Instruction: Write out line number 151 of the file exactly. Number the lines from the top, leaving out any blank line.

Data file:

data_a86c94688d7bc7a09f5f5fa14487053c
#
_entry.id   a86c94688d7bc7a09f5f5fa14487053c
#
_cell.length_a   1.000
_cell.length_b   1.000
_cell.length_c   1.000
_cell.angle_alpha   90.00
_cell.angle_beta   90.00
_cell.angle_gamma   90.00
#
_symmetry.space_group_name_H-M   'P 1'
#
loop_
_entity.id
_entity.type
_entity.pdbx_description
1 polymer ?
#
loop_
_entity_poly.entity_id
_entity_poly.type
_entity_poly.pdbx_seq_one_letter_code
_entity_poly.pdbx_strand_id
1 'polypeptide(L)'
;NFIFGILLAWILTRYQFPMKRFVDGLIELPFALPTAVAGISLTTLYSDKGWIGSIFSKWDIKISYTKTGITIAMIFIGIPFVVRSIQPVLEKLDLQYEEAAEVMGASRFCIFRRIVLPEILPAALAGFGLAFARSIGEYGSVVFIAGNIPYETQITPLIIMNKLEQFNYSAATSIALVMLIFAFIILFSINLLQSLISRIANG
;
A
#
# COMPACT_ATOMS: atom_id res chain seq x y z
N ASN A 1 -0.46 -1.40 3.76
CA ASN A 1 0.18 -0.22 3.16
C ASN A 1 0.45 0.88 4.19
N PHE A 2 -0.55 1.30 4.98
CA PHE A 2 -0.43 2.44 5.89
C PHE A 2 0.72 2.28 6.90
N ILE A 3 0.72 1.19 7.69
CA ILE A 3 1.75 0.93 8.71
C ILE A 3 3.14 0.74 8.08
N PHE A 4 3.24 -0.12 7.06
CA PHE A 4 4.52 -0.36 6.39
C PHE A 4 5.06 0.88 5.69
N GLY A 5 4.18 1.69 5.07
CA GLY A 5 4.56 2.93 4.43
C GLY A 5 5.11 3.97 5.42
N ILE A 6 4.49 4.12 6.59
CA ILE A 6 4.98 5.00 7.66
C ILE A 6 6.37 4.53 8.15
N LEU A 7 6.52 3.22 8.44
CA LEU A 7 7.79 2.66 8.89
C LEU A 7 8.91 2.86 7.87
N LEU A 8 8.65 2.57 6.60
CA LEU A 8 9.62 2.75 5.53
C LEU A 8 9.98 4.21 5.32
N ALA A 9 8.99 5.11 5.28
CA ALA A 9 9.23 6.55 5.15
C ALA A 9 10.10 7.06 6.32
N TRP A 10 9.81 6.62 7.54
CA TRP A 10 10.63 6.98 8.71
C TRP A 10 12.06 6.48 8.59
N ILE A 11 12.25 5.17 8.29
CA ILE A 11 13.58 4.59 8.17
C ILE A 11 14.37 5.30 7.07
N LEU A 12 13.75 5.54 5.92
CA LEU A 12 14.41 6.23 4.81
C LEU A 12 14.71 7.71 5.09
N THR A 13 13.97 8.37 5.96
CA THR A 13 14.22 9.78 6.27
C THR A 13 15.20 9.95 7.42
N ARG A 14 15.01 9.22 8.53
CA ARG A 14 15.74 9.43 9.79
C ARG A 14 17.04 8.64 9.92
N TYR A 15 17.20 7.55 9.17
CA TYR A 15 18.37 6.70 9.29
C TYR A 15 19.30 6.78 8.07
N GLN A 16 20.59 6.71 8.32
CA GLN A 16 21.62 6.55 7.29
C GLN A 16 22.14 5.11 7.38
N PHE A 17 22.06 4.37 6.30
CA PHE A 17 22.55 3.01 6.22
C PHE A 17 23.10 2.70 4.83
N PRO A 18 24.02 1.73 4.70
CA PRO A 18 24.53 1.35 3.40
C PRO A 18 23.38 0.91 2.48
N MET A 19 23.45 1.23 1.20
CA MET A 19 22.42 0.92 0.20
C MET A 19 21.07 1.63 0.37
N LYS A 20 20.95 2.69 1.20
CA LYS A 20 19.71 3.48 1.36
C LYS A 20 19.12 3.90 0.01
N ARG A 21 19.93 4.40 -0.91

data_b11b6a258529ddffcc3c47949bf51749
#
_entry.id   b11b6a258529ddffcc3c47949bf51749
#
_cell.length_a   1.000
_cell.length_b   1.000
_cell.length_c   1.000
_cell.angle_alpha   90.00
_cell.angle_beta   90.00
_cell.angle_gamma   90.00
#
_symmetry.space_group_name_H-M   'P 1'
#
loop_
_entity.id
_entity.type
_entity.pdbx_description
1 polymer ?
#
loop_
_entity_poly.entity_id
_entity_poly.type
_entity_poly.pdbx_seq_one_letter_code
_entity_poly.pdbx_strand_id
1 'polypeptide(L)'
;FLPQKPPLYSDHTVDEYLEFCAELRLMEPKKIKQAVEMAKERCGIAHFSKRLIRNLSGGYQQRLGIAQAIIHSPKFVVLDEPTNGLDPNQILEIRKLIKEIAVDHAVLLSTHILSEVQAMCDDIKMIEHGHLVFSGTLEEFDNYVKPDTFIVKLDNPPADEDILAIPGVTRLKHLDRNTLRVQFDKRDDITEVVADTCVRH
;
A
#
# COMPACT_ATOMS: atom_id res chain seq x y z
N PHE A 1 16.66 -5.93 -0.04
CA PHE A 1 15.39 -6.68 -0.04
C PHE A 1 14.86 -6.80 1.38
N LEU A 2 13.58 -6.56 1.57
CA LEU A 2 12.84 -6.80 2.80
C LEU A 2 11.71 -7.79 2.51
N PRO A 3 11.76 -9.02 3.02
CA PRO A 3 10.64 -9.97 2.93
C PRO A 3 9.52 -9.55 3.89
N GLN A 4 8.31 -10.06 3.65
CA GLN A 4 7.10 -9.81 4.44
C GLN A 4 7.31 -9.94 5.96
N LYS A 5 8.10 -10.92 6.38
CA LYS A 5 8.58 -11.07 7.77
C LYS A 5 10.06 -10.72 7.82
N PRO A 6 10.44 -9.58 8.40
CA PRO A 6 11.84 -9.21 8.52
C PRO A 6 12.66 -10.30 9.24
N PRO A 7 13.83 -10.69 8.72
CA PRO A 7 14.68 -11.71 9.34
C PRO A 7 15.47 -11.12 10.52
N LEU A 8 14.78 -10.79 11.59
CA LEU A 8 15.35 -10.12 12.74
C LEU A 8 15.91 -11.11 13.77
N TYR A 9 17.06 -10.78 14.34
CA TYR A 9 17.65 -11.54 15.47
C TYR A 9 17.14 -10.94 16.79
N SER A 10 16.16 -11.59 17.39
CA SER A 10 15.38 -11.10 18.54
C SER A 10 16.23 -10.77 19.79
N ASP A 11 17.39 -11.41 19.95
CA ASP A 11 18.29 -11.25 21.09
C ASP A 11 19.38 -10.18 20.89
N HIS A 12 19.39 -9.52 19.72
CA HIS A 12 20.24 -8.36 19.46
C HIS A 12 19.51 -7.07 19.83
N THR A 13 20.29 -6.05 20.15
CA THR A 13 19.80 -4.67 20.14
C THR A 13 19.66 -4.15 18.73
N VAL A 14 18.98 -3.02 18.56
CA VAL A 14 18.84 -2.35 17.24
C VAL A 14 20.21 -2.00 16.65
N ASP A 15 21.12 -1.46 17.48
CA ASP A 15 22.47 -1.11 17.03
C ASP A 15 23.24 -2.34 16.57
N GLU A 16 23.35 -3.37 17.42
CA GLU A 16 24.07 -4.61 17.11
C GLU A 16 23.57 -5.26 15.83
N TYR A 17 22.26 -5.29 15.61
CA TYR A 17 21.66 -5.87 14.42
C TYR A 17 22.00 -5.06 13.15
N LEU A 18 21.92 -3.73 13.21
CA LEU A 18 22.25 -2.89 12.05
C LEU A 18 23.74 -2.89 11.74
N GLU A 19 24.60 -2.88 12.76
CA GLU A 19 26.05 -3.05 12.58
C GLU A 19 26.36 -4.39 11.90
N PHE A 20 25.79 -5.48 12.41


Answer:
C SER A 10 16.23 -10.77 19.79